Soil phosphorus is crucial for plant species composition and interactions in severely nutrient-impoverished ecosystems, such as the Cerrado in Brazil and Kwongan in south-western Australia. This thesis presents evidence on how soil phosphorus enrichment threatens nutrient-impoverished native communities and favours non-native invasive species. Additionally, it highlights nutrient-use and -acquisition responses of native Cerrado species to previous land-use changes in restorations trials. Finally, it reveals root mechanisms underlying facilitative interactions between species of contrasting nutrient-acquisition strategies. Understanding species interactions with the biotic and abiotic factors in these ecosystems is crucial to predict community assembly and better plan restoration in these areas.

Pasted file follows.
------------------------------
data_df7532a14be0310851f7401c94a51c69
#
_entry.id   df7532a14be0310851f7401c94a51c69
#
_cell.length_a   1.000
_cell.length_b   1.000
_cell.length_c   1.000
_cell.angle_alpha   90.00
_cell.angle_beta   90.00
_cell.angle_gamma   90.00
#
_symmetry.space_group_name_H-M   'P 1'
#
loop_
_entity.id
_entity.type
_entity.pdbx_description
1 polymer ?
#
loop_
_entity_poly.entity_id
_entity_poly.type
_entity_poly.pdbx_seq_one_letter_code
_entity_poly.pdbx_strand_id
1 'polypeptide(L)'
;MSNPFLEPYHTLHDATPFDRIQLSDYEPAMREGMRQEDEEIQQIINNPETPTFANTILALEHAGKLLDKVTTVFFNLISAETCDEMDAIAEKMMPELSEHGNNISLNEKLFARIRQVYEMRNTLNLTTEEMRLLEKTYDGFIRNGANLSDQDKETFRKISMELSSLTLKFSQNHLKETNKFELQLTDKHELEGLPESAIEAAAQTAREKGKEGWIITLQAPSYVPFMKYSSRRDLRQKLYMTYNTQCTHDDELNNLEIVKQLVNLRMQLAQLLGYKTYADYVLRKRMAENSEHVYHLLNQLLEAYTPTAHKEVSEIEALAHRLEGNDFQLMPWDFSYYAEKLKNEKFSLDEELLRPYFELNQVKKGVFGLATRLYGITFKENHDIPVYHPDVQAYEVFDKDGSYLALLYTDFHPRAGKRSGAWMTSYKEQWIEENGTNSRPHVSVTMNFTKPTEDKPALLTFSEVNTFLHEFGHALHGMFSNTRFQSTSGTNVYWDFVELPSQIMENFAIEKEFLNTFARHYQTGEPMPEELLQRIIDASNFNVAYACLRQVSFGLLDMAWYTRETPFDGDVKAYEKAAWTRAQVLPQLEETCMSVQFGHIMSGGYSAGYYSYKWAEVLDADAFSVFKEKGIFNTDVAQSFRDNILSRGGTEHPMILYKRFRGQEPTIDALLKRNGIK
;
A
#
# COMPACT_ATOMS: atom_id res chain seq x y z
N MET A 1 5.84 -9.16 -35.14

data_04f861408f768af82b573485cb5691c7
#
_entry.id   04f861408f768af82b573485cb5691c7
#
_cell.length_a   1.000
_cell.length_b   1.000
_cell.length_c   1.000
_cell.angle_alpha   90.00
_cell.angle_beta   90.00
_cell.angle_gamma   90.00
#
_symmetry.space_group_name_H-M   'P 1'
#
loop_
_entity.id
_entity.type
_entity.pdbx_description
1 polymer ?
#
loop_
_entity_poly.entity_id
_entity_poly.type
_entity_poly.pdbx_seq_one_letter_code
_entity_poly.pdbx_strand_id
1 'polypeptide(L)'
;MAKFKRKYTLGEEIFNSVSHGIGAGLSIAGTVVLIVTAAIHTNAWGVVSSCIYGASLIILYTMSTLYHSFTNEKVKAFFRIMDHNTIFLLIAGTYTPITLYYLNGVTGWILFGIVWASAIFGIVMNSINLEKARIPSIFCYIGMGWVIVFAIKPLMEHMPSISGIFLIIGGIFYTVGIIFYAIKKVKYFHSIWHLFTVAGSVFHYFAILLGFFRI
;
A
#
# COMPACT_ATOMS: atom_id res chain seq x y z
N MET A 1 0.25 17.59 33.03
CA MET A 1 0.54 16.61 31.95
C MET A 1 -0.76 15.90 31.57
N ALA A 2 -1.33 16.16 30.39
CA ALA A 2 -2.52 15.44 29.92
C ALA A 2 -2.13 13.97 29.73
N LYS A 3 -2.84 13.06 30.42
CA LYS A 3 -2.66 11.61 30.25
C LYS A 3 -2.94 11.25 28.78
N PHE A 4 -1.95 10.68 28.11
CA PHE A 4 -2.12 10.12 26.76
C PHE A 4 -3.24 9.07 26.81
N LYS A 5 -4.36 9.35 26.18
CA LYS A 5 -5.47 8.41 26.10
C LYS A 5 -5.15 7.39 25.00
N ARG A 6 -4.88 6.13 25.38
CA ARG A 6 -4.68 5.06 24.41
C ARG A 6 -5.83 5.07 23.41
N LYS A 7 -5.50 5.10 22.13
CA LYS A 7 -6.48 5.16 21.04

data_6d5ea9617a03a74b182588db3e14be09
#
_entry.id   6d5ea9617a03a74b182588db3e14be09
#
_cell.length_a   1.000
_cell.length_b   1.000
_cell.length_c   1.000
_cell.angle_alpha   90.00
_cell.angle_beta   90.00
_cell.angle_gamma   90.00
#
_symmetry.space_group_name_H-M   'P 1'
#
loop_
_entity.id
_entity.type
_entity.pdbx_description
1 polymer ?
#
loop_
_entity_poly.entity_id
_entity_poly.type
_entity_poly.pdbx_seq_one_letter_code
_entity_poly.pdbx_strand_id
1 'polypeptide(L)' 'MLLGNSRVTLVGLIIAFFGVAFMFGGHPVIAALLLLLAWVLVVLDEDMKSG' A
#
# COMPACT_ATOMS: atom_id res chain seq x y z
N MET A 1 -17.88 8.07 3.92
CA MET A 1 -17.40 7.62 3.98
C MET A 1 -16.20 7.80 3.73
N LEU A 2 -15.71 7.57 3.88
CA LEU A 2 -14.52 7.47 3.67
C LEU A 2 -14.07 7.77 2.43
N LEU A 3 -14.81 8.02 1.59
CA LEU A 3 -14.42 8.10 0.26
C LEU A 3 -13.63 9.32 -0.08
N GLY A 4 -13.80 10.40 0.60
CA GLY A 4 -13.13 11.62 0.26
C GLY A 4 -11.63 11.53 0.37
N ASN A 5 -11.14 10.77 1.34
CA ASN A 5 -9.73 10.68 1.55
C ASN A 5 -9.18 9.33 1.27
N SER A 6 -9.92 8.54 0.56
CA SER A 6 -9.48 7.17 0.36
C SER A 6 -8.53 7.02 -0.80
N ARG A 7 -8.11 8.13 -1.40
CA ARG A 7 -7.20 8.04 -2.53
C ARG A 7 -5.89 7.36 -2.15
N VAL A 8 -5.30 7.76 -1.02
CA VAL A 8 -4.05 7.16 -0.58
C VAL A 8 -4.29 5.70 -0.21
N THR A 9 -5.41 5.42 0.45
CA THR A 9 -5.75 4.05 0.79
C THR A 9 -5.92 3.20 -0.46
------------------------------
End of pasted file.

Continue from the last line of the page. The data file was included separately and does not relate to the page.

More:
|Qualification||Doctor of Philosophy|
- The University of Western Australia
- Lambers, Hans, Supervisor
- Oliveira, Rafael, Supervisor
- Veneklaas, Erik, Supervisor
|Award date||27 Oct 2022|
|Publication status||Unpublished - 2022|